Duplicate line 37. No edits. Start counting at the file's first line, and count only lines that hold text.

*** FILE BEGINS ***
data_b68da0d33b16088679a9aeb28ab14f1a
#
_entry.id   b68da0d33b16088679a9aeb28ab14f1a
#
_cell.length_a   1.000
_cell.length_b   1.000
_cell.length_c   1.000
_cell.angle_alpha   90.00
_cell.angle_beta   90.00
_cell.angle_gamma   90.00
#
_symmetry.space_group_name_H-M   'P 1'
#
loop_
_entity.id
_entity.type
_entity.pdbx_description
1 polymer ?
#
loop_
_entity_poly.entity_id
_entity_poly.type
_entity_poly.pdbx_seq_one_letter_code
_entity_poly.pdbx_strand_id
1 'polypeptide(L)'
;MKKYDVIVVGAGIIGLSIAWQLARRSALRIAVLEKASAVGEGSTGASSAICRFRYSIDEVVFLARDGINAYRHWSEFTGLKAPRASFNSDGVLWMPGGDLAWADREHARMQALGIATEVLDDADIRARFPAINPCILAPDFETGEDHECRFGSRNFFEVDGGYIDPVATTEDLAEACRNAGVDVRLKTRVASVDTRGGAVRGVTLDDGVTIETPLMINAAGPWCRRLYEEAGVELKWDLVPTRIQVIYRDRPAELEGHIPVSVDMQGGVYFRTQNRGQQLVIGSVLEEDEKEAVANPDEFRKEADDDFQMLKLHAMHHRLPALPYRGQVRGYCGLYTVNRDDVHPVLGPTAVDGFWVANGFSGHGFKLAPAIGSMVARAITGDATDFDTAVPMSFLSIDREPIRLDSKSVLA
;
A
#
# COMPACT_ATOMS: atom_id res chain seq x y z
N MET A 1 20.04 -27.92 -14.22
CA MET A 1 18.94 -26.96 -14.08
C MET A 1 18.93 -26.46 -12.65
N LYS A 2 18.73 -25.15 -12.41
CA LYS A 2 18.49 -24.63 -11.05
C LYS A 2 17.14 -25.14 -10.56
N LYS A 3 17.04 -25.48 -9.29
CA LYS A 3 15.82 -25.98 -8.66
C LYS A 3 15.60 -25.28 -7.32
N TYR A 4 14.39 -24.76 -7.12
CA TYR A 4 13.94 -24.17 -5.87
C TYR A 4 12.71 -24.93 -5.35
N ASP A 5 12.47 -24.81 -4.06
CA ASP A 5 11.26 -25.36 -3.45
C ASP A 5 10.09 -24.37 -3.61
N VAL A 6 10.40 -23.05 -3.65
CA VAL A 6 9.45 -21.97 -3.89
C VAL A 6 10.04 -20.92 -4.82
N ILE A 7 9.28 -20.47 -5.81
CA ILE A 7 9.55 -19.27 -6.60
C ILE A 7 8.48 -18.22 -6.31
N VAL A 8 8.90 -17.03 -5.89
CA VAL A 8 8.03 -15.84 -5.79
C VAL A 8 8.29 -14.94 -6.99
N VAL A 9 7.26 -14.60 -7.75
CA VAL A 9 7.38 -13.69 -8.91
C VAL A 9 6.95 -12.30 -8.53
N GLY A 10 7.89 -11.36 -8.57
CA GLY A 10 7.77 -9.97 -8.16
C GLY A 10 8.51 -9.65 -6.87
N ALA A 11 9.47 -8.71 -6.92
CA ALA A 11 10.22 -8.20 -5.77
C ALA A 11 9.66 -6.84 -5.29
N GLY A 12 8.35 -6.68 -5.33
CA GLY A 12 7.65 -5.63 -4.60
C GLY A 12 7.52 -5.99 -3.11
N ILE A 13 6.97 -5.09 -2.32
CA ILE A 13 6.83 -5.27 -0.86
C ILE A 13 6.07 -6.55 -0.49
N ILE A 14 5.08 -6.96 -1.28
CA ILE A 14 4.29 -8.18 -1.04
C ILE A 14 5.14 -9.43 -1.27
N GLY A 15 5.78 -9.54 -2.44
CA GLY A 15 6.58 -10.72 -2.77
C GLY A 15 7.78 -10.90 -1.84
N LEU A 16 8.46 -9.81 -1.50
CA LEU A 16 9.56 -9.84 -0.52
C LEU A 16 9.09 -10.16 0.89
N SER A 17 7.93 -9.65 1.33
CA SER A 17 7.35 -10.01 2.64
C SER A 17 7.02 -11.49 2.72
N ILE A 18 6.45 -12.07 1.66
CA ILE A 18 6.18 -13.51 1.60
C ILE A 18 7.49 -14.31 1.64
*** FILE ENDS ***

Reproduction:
N LYS A 3 17.04 -25.48 -9.29